The Securities and Exchange Commission (SEC) continued its crackdown on the digital asset industry Tuesday, charging cryptocurrency exchange Coinbase with violating federal securities laws.

The allegations against Coinbase, which are largely similar to charges levied against Binance by the SEC on Monday, include operating an unregistered securities exchange, broker, and clearing agency and the unregistered offer and sale of securities in connection with a staking-as-a-service program, the SEC said in a press release.

The agency is seeking injunctive relief, disgorgement of ill-gotten gains plus interest, penalties, and other equitable relief as part of its litigation.

The details: Since at least 2019, Coinbase has facilitated trading of crypto asset securities without necessary registrations, generating “billions of dollars in revenues by, among other things, collecting transaction fees from investors,” according to the SEC’s complaint, filed in U.S. District Court for the Southern District of New York.

The agency noted depriving investors of SEC oversight, recordkeeping requirements, and conflict-of-interest safeguards exposes them to “significant risk.”

During the same period, the SEC said Coinbase operated an unregistered broker through two other services: Coinbase Prime and Coinbase Wallet. Coinbase’s holding company, Coinbase Global, is a control person and thus also liable for certain violations, the agency said.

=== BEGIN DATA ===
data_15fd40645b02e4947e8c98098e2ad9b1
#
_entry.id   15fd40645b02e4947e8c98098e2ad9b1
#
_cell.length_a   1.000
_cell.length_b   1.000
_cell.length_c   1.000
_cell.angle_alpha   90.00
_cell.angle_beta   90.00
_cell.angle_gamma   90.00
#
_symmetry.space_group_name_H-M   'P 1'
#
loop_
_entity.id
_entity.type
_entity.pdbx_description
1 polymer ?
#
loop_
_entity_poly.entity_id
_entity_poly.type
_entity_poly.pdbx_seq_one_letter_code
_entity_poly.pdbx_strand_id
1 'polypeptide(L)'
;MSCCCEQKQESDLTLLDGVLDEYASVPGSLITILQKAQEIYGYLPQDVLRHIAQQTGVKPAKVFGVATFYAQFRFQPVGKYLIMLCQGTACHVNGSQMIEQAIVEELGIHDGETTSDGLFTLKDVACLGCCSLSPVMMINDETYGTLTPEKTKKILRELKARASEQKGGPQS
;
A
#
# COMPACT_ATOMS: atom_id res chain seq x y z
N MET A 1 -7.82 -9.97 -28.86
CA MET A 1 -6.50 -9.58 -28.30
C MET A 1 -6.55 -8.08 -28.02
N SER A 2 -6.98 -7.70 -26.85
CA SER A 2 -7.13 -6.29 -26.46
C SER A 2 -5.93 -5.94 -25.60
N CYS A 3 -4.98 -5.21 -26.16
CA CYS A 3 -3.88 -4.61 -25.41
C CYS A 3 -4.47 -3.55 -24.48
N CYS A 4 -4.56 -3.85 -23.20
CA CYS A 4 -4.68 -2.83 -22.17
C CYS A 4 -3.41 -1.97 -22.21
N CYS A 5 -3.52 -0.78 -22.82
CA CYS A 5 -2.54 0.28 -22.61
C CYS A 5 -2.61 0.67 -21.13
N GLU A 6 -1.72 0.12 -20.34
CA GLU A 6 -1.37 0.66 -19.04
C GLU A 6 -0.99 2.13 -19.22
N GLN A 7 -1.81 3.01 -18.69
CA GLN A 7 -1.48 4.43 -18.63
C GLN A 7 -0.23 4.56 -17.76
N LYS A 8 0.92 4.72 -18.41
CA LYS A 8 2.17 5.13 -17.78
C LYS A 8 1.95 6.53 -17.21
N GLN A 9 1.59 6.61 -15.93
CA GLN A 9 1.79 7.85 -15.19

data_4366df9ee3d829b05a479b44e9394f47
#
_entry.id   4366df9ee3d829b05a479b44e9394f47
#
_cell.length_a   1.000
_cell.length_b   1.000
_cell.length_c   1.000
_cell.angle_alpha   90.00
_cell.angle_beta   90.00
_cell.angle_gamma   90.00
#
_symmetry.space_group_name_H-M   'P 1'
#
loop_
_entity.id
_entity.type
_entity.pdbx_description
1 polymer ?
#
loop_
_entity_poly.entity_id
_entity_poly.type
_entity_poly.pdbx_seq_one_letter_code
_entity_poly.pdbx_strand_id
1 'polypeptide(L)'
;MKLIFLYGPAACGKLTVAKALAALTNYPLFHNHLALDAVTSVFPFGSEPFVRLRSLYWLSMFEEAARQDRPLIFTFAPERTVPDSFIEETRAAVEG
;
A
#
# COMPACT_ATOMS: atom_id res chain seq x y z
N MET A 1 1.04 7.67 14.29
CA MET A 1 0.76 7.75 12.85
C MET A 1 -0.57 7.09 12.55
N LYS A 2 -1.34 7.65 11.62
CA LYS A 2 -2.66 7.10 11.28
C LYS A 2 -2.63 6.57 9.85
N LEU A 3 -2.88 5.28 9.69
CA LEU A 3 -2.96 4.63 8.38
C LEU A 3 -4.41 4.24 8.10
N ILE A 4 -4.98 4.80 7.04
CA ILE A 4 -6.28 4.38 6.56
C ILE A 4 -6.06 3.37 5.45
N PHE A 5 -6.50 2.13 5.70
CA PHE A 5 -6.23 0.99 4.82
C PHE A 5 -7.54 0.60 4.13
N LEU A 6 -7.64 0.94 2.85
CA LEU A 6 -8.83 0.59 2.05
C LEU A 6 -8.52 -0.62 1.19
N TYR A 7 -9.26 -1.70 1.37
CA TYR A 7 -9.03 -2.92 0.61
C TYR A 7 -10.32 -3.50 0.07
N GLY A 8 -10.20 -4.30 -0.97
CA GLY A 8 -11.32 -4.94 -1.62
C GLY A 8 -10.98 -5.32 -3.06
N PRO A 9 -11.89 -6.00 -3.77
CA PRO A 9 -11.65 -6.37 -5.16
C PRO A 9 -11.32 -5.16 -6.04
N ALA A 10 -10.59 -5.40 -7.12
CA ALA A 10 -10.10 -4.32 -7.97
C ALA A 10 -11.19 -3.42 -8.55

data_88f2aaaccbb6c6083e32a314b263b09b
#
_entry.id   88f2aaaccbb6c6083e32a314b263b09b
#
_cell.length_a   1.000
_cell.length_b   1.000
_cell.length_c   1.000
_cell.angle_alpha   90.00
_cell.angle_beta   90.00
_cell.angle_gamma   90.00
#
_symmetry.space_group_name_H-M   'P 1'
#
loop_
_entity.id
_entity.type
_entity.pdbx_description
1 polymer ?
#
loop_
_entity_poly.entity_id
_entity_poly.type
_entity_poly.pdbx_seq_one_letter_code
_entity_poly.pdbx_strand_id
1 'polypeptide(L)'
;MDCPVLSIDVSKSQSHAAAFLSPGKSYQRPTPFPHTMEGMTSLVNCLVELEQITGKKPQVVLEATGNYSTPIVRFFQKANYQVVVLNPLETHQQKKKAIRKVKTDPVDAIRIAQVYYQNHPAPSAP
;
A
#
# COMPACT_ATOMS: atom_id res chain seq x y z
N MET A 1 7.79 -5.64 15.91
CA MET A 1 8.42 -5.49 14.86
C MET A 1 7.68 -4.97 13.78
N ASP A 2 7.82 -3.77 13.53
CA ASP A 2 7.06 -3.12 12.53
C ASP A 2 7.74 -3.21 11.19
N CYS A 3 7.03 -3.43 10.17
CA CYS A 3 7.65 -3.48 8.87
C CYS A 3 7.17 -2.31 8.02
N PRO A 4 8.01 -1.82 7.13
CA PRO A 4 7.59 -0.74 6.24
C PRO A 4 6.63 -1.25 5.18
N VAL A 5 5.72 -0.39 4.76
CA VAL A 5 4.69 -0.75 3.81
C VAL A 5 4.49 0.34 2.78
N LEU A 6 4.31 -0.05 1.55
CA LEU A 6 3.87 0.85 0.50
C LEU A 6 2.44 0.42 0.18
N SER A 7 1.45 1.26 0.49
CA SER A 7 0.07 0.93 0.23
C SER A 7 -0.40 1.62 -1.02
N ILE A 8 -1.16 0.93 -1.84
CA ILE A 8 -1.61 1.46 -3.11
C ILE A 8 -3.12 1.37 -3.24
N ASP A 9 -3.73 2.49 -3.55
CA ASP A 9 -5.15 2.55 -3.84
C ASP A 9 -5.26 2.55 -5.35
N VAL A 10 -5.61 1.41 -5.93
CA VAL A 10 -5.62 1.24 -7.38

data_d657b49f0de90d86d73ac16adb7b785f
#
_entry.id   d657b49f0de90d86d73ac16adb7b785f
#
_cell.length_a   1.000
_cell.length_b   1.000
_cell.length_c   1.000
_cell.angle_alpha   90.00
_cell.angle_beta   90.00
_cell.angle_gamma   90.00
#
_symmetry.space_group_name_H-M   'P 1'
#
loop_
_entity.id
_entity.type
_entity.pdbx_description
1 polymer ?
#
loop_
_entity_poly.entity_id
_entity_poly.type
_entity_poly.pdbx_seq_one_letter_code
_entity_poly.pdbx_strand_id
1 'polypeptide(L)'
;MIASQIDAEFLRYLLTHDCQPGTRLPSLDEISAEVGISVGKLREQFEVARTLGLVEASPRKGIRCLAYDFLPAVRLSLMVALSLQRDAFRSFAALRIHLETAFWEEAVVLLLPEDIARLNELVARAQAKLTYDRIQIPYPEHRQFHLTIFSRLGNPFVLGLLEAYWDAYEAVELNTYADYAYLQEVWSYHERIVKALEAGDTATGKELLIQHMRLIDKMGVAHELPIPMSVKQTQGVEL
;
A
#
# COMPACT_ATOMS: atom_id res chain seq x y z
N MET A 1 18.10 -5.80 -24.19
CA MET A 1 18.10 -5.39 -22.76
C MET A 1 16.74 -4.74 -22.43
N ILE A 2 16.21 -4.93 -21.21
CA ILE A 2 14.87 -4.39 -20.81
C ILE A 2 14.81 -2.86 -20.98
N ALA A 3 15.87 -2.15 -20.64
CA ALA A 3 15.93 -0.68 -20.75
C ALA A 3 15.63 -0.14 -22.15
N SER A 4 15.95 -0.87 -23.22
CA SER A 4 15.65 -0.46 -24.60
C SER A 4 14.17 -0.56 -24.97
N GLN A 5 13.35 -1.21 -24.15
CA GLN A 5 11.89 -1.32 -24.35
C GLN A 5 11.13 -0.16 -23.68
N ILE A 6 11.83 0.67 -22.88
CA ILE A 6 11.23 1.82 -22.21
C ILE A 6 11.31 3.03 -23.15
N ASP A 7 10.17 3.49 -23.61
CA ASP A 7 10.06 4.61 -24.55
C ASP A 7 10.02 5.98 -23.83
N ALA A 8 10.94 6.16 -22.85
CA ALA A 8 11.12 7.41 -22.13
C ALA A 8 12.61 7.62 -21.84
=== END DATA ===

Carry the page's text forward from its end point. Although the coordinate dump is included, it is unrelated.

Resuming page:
Further, Coinbase failed to register its staking-as-a-service program, which allowed customers to earn profits from blockchain transaction validation services, the SEC said.

The charges came the same day Coinbase’s Chief Legal Officer Paul Grewal testified before the House Committee on Agriculture. His testimony centered around three points:

  1. The United States is falling behind and pushing the crypto industry overseas “due to lack of clear rules and regulations.”
  2. Crypto is solving real-world problems and needs a clear path forward to protect “responsible innovation.”
  3. The “Digital Asset Market Structure Discussion Draft” announced last week is a step forward in providing “overdue regulatory clarity.”

Company response: “The SEC’s reliance on an enforcement-only approach in the absence of clear rules for the digital asset industry is hurting America’s economic competitiveness and companies like Coinbase that have a demonstrated commitment to compliance,” Grewal said in an emailed statement. “The solution is legislation that allows fair rules for the road to be developed transparently and applied equally, not litigation.”

Coinbase on Tuesday was also issued a show-cause order by a coalition of 10 state securities regulators, including Alabama, to demonstrate why it should not be ordered to cease and desist offering its staking program alleged to violate securities laws.